Although this is not a direct answer to the question, it may help provide some background to the recent interest.
The recent interest in the Mayan calendar, is because it is turning over a high-order digit, although because we have not properly aligned their calendar, it is variously 2005 and 2012 or something.
The mayans apparently had a fairly exact calendar, but custom kept the various day-cycles rolling. Of some interest is that they are one of the few cultures to have a cardinal, rather than ordinal, calendar: that is, they counted the days and months past, ie 0 m, 0d. Most cultures are forward-looking, and count by the ordinal (or part-thereof) count. So the first day is in the first month, does not mean that either one day or one month has past, but the first of each is partly used.
The "Millenium" argument runs like this. At some point, when the calendar changes over in a high digit, a new 'age' begins, and the old 'age' is tossed out. The 'new age' is supposed to bring enlightenment to the faithful. The whole point of calenders is then to count forward to this new age. The 'age of aquarius' thing is of the same vein. Although we are in the age of aquarius, it just means that the spring equinox has progressed through the sign of pieces and is now in aquarius.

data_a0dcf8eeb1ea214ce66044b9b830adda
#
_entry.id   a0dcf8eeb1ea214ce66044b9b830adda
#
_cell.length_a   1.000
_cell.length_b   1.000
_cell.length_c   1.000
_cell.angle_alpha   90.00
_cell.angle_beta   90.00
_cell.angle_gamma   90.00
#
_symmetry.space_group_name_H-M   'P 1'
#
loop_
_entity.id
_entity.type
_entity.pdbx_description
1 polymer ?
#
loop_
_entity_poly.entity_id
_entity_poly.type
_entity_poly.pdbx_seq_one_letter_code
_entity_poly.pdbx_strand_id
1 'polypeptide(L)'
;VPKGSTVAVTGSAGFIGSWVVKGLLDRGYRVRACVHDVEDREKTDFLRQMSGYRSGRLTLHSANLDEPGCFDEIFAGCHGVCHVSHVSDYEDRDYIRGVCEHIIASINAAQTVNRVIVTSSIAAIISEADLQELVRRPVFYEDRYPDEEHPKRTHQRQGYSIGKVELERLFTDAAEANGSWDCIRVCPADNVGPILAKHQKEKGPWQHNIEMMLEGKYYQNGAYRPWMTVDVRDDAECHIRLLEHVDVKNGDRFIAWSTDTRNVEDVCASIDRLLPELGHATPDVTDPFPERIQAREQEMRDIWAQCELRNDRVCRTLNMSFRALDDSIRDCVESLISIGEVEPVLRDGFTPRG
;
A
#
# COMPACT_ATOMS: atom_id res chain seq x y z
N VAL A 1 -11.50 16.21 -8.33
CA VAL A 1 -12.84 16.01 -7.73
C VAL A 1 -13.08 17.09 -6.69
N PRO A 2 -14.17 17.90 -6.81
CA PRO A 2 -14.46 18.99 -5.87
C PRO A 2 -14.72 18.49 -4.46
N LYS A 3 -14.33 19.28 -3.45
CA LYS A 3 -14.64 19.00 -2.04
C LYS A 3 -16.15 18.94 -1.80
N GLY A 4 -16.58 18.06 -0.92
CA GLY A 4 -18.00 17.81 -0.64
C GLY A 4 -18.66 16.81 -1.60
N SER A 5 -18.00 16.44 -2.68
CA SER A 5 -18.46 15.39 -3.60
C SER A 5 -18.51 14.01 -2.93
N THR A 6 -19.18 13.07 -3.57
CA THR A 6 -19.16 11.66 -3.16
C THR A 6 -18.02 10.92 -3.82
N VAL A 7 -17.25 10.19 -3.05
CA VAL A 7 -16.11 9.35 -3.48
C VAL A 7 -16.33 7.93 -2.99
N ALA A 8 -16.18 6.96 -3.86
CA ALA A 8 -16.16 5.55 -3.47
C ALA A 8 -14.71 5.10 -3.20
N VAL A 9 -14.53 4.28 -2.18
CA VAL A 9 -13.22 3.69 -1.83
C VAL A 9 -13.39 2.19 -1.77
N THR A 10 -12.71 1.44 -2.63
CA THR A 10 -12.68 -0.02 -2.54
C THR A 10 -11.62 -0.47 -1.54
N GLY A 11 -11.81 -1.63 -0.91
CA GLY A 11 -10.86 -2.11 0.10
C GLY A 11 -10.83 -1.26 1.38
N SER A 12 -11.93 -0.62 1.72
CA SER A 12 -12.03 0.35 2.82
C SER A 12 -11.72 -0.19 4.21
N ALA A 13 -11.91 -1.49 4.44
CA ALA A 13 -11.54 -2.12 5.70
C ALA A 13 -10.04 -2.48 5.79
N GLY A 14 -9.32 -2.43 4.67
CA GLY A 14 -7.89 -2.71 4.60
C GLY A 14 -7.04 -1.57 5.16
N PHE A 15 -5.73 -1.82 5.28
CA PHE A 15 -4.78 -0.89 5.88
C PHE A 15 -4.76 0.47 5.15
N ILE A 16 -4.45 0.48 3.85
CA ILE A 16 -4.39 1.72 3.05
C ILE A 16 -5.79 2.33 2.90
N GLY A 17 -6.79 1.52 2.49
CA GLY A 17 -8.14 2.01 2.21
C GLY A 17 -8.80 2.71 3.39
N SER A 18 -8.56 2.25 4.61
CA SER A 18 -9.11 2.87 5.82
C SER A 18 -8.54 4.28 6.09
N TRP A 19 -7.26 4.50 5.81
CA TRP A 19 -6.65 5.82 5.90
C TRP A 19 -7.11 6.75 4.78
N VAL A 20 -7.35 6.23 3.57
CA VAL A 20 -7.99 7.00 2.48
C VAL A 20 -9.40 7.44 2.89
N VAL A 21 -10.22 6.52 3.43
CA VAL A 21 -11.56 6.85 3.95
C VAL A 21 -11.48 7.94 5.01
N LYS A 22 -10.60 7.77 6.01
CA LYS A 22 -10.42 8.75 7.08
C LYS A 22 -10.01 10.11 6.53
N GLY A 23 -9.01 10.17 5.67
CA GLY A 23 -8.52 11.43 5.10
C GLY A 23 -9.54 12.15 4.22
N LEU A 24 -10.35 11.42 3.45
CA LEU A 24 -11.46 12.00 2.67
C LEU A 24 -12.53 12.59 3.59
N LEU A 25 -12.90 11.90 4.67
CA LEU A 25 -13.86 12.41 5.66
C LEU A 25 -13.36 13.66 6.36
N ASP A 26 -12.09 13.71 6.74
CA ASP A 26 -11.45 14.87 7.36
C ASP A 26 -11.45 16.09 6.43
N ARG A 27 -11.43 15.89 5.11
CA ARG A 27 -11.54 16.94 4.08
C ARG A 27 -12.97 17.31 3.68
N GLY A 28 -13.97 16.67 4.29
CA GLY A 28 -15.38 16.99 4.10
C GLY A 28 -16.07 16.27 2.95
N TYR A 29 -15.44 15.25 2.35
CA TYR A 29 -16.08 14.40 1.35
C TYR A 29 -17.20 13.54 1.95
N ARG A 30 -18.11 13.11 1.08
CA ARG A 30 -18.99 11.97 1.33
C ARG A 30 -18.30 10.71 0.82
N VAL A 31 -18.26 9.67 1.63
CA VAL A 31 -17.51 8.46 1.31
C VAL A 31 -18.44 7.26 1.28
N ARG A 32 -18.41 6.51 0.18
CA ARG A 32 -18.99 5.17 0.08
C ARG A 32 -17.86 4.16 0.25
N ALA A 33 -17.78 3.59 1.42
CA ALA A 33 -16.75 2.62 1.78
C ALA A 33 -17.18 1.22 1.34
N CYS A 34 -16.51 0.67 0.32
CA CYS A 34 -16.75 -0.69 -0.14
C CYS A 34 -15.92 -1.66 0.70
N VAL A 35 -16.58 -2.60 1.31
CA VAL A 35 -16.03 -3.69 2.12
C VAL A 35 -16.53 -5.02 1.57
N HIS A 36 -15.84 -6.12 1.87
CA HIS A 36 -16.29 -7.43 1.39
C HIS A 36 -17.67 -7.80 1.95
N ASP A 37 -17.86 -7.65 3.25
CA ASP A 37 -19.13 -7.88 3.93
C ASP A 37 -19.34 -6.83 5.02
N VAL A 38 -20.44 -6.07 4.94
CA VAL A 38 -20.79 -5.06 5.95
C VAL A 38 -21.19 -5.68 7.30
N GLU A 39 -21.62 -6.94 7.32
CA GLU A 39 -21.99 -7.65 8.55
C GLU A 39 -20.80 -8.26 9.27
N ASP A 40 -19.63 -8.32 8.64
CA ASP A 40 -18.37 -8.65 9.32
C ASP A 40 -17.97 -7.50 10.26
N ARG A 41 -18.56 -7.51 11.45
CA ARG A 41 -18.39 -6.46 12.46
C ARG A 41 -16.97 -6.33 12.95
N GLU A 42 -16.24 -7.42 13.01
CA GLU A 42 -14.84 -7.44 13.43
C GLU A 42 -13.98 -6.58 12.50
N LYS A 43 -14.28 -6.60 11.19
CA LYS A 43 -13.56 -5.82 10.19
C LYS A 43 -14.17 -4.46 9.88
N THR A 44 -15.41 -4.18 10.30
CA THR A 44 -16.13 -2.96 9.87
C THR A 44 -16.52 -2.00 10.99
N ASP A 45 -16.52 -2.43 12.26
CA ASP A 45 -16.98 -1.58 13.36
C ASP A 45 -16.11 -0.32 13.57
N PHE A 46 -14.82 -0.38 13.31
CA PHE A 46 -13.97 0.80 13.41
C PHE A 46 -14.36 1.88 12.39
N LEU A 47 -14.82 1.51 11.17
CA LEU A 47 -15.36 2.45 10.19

One should not doubt that both man-made and natural changes might be bring in a 'new age'. The English reformation, the rise and fall of communism and of protestism, and assorted invasions are man-made events. Natural events are the like of the volcanos that introduced the dark ages of 687 BC and 535 AD, a failure of climate, which brought desease, and various quests to 'bring back the old days' (Jason and the golden fleece, and Authur and the holy grail).
However, these events did not wait for some calendar to roll over to 1000 or 2000. The year 1000 AD, watched at the time for a similar event, came and went as did 2000 AD, and the roll-over of the columns in the mayan long-day count. The Y2K problem is directly connected to this, because it was relying on the assumption that the last two or three digits will go on 'for ever', so '99' is bigger than '60', but '01' is smaller.